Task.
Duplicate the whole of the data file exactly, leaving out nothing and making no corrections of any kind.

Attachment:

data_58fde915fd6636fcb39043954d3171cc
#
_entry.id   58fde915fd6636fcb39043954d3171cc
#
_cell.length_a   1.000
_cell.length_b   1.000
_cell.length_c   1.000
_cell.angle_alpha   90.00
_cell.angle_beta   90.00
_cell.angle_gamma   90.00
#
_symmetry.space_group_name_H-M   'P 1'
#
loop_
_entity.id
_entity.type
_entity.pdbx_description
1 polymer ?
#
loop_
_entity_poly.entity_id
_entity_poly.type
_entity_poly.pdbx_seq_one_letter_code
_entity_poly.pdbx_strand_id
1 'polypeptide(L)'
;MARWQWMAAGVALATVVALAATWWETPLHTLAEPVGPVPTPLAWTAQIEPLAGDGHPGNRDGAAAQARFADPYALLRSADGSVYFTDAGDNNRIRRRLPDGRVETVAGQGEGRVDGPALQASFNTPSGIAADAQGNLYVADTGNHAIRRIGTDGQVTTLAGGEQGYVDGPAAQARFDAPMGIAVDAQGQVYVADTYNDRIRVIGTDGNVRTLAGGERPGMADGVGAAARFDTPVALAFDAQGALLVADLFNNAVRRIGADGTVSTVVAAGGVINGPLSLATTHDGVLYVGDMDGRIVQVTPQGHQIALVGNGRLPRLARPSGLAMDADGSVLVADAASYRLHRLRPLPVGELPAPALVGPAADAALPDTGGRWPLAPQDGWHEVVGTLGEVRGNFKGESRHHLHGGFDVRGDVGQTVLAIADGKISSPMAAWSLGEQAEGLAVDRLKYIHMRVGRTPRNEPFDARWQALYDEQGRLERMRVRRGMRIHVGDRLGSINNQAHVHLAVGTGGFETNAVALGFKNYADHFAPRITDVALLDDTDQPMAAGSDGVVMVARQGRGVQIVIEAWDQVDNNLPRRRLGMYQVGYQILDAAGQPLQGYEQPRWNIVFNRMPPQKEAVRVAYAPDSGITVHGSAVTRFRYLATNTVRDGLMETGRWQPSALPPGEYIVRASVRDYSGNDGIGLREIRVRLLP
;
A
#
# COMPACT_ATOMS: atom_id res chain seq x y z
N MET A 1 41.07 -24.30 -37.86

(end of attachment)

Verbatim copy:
data_58fde915fd6636fcb39043954d3171cc
#
_entry.id   58fde915fd6636fcb39043954d3171cc
#
_cell.length_a   1.000
_cell.length_b   1.000
_cell.length_c   1.000
_cell.angle_alpha   90.00
_cell.angle_beta   90.00
_cell.angle_gamma   90.00
#
_symmetry.space_group_name_H-M   'P 1'
#
loop_
_entity.id
_entity.type
_entity.pdbx_description
1 polymer ?
#
loop_
_entity_poly.entity_id
_entity_poly.type
_entity_poly.pdbx_seq_one_letter_code
_entity_poly.pdbx_strand_id
1 'polypeptide(L)'
;MARWQWMAAGVALATVVALAATWWETPLHTLAEPVGPVPTPLAWTAQIEPLAGDGHPGNRDGAAAQARFADPYALLRSADGSVYFTDAGDNNRIRRRLPDGRVETVAGQGEGRVDGPALQASFNTPSGIAADAQGNLYVADTGNHAIRRIGTDGQVTTLAGGEQGYVDGPAAQARFDAPMGIAVDAQGQVYVADTYNDRIRVIGTDGNVRTLAGGERPGMADGVGAAARFDTPVALAFDAQGALLVADLFNNAVRRIGADGTVSTVVAAGGVINGPLSLATTHDGVLYVGDMDGRIVQVTPQGHQIALVGNGRLPRLARPSGLAMDADGSVLVADAASYRLHRLRPLPVGELPAPALVGPAADAALPDTGGRWPLAPQDGWHEVVGTLGEVRGNFKGESRHHLHGGFDVRGDVGQTVLAIADGKISSPMAAWSLGEQAEGLAVDRLKYIHMRVGRTPRNEPFDARWQALYDEQGRLERMRVRRGMRIHVGDRLGSINNQAHVHLAVGTGGFETNAVALGFKNYADHFAPRITDVALLDDTDQPMAAGSDGVVMVARQGRGVQIVIEAWDQVDNNLPRRRLGMYQVGYQILDAAGQPLQGYEQPRWNIVFNRMPPQKEAVRVAYAPDSGITVHGSAVTRFRYLATNTVRDGLMETGRWQPSALPPGEYIVRASVRDYSGNDGIGLREIRVRLLP
;
A
#
# COMPACT_ATOMS: atom_id res chain seq x y z
N MET A 1 41.07 -24.30 -37.86